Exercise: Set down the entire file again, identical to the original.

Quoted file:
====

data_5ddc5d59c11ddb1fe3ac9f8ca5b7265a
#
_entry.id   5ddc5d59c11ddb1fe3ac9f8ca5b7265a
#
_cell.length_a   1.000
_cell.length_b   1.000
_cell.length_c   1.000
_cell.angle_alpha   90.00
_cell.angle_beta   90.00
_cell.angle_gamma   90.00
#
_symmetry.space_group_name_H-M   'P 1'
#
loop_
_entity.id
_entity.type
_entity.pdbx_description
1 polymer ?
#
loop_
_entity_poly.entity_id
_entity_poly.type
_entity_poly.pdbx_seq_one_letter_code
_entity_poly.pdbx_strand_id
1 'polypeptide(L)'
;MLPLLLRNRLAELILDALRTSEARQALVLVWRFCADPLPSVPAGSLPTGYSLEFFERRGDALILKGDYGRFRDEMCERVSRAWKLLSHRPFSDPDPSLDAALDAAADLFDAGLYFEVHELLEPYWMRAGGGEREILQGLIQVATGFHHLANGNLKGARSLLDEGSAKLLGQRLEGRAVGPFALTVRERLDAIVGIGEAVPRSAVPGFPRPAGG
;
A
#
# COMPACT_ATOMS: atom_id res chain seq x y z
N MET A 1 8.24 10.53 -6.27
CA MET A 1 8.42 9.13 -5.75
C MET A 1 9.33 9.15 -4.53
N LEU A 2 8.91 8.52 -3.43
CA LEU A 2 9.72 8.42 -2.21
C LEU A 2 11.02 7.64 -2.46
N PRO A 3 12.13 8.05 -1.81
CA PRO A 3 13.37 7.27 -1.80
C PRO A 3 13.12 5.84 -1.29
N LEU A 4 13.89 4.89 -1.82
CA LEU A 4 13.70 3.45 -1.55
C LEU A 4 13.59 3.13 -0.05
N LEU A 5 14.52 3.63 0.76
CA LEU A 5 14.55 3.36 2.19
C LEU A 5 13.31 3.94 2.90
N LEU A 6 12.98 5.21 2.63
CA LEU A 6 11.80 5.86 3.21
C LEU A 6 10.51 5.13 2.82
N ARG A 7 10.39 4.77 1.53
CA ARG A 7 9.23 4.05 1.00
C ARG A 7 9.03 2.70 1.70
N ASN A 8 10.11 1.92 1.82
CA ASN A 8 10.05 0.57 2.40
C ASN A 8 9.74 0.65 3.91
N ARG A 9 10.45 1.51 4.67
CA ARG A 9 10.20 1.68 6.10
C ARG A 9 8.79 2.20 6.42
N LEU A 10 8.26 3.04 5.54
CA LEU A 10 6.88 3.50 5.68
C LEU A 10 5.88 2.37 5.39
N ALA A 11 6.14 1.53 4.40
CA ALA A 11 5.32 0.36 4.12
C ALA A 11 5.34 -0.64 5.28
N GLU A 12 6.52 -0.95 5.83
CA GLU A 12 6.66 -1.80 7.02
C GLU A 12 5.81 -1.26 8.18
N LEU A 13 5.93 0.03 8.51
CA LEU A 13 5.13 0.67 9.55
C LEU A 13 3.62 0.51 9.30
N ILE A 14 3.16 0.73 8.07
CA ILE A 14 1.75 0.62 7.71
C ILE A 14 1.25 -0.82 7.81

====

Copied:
data_5ddc5d59c11ddb1fe3ac9f8ca5b7265a
#
_entry.id   5ddc5d59c11ddb1fe3ac9f8ca5b7265a
#
_cell.length_a   1.000
_cell.length_b   1.000
_cell.length_c   1.000
_cell.angle_alpha   90.00
_cell.angle_beta   90.00
_cell.angle_gamma   90.00
#
_symmetry.space_group_name_H-M   'P 1'
#
loop_
_entity.id
_entity.type
_entity.pdbx_description
1 polymer ?
#
loop_
_entity_poly.entity_id
_entity_poly.type
_entity_poly.pdbx_seq_one_letter_code
_entity_poly.pdbx_strand_id
1 'polypeptide(L)'
;MLPLLLRNRLAELILDALRTSEARQALVLVWRFCADPLPSVPAGSLPTGYSLEFFERRGDALILKGDYGRFRDEMCERVSRAWKLLSHRPFSDPDPSLDAALDAAADLFDAGLYFEVHELLEPYWMRAGGGEREILQGLIQVATGFHHLANGNLKGARSLLDEGSAKLLGQRLEGRAVGPFALTVRERLDAIVGIGEAVPRSAVPGFPRPAGG
;
A
#
# COMPACT_ATOMS: atom_id res chain seq x y z
N MET A 1 8.24 10.53 -6.27
CA MET A 1 8.42 9.13 -5.75
C MET A 1 9.33 9.15 -4.53
N LEU A 2 8.91 8.52 -3.43
CA LEU A 2 9.72 8.42 -2.21
C LEU A 2 11.02 7.64 -2.46
N PRO A 3 12.13 8.05 -1.81
CA PRO A 3 13.37 7.27 -1.80
C PRO A 3 13.12 5.84 -1.29
N LEU A 4 13.89 4.89 -1.82
CA LEU A 4 13.70 3.45 -1.55
C LEU A 4 13.59 3.13 -0.05
N LEU A 5 14.52 3.63 0.76
CA LEU A 5 14.55 3.36 2.19
C LEU A 5 13.31 3.94 2.90
N LEU A 6 12.98 5.21 2.63
CA LEU A 6 11.80 5.86 3.21
C LEU A 6 10.51 5.13 2.82
N ARG A 7 10.39 4.77 1.53
CA ARG A 7 9.23 4.05 1.00
C ARG A 7 9.03 2.70 1.70
N ASN A 8 10.11 1.92 1.82
CA ASN A 8 10.05 0.57 2.40
C ASN A 8 9.74 0.65 3.91
N ARG A 9 10.45 1.51 4.67
CA ARG A 9 10.20 1.68 6.10
C ARG A 9 8.79 2.20 6.42
N LEU A 10 8.26 3.04 5.54
CA LEU A 10 6.88 3.50 5.68
C LEU A 10 5.88 2.37 5.39
N ALA A 11 6.14 1.53 4.40
CA ALA A 11 5.32 0.36 4.12
C ALA A 11 5.34 -0.64 5.28
N GLU A 12 6.52 -0.95 5.83
CA GLU A 12 6.66 -1.80 7.02
C GLU A 12 5.81 -1.26 8.18
N LEU A 13 5.93 0.03 8.51
CA LEU A 13 5.13 0.67 9.55
C LEU A 13 3.62 0.51 9.30
N ILE A 14 3.16 0.73 8.07
CA ILE A 14 1.75 0.62 7.71
C ILE A 14 1.25 -0.82 7.81